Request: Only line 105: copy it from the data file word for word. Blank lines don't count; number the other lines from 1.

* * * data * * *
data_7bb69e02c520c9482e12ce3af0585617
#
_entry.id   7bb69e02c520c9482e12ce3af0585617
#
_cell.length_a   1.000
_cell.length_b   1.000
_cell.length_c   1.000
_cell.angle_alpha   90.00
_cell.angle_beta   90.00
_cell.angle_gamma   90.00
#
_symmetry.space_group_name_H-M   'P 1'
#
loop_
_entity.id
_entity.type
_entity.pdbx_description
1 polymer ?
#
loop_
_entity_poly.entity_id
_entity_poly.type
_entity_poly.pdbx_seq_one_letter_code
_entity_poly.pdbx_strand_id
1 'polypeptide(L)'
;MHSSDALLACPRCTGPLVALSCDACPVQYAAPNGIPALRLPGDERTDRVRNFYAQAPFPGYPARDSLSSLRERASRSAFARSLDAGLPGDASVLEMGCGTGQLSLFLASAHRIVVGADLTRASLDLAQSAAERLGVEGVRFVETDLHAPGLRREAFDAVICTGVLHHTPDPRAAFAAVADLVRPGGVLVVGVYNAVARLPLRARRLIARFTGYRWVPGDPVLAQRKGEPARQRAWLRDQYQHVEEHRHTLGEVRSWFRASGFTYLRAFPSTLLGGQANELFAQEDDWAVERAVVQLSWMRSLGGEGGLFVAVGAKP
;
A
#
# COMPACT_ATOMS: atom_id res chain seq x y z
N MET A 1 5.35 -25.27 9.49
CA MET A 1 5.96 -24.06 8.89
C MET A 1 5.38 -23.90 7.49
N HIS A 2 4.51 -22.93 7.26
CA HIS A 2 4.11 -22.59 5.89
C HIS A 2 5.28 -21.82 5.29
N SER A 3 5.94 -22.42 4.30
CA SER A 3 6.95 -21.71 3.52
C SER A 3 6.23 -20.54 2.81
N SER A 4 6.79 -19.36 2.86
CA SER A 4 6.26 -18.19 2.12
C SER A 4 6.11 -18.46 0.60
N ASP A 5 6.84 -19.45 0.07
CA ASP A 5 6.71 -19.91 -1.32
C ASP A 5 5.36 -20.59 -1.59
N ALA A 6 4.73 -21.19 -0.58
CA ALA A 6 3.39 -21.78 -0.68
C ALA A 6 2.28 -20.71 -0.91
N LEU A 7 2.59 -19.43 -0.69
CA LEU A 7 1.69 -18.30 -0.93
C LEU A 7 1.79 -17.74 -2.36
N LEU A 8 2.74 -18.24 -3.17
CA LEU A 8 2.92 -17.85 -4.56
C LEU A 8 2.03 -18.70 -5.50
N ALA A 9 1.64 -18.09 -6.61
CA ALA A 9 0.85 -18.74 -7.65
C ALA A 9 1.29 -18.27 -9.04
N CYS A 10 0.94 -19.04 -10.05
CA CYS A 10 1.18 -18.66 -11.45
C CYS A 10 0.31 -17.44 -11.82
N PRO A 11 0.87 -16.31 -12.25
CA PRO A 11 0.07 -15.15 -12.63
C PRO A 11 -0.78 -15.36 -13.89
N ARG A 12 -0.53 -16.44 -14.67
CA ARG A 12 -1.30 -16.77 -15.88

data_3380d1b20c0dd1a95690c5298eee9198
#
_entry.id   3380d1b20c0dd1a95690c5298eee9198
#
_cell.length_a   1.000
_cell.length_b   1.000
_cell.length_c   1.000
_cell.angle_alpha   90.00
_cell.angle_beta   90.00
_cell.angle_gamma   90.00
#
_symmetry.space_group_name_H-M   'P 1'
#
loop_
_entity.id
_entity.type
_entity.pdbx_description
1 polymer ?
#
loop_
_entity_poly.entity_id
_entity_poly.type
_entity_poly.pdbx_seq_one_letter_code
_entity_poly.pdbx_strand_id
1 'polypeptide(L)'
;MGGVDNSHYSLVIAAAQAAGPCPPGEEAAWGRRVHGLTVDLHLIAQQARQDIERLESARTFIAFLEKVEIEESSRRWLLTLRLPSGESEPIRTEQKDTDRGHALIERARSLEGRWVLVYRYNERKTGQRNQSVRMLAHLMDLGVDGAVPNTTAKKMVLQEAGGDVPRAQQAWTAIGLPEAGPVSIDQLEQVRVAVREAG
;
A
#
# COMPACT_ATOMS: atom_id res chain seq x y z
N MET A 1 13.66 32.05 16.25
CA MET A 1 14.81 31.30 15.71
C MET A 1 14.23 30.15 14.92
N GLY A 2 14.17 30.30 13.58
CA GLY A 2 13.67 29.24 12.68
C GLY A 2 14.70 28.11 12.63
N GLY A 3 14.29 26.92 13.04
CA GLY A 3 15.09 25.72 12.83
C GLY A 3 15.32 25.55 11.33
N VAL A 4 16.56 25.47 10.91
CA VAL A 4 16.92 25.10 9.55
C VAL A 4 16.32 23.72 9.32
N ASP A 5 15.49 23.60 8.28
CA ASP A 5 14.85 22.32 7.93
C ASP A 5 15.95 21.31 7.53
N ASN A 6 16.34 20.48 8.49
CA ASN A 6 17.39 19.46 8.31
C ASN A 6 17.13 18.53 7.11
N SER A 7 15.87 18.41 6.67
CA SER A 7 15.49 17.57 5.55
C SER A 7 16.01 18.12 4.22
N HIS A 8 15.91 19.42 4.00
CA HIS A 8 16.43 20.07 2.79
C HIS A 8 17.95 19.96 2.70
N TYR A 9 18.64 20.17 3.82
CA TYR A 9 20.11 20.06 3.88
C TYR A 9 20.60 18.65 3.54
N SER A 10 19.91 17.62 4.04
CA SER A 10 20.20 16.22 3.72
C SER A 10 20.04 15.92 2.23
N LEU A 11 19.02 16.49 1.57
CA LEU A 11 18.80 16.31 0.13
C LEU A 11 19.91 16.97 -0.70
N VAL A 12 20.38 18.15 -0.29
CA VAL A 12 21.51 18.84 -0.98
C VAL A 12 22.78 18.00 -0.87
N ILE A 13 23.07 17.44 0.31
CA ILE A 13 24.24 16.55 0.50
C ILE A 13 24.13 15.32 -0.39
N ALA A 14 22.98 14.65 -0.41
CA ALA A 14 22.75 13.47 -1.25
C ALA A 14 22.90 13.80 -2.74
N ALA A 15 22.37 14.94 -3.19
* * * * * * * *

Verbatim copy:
N VAL A 4 16.56 25.47 10.91